Racers get thumbs up for going downhill

"It is cool and exciting and sometimes scary," she said.

She was hooked on the idea of racing ever since she first saw the car she said.

"My dad showed me the shell and I was like, 'Oh, cool!'" she said.

Burgdick said she enjoyed racing in the local races, and sometimes it is more of a challenge than Akron.

"The road by the museum is really, really, bumpy," Burgdick said.

Michael Morawski, who made it to Akron in the stock division in 2006, said he experienced a roller coaster of emotions before racing in the championship.

"I really wasn't nervous, but once you get on the block you get pretty nervous," he said.

Michael said teamwork is one of the most important aspects of racing.

"It really matters if you have people that work well together," he said.

Christine Morawski, an inspector in the Capital District derby, and Steve Burdgick, an engineer, are the parents of the respective winners. They explained the strategy for a successful run:

"You have to follow either the curve of the track or get away from the bumps. They have to be very good at what they do," Steve said.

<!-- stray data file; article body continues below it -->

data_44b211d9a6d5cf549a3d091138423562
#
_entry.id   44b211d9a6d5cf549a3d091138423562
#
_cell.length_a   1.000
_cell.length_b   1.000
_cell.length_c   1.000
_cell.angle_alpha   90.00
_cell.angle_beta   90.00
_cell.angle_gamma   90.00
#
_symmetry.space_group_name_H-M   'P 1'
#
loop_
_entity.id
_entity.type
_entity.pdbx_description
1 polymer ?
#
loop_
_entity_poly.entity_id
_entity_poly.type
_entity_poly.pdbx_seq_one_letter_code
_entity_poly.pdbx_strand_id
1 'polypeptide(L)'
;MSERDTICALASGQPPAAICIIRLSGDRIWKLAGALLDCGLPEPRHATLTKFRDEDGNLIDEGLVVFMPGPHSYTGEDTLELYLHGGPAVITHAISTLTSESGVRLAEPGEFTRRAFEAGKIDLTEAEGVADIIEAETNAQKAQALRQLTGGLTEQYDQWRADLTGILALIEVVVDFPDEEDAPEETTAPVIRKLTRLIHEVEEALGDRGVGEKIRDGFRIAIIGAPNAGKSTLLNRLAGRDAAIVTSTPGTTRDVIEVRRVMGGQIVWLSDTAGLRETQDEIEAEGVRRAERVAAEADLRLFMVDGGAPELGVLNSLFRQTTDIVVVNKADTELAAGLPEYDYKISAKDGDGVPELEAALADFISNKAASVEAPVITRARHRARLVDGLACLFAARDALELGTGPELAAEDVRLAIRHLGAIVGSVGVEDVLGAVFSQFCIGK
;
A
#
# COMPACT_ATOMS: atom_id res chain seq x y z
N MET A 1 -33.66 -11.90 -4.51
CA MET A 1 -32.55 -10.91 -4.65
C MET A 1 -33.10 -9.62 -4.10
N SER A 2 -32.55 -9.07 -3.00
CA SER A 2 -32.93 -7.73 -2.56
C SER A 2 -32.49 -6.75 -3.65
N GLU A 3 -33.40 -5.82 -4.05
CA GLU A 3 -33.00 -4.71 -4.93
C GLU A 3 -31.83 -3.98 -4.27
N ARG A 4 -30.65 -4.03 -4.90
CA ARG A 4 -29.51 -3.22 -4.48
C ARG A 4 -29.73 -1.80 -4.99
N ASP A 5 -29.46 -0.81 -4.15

"[Ally's] a very good driver," he added.

Christine Morawski explained how the bumps, cracks and weather conditions will affect each lane and each driver's strategy.

"Each lane has an ideal run," she said. "It's knowing where to drive on that lane and doing it."

The cars adjustments, such as routine alignments, depend on communication between the driver and the pit crew to determine what needs fixing.

"Even one-sixteenth of an inch is going to make a difference," she said.

Steve comes from a long tradition of boxcar derby racers. He said his dad is responsible for getting him started and his sister, brother as well as him have all competed in the championship in Akron. His brother even won once.

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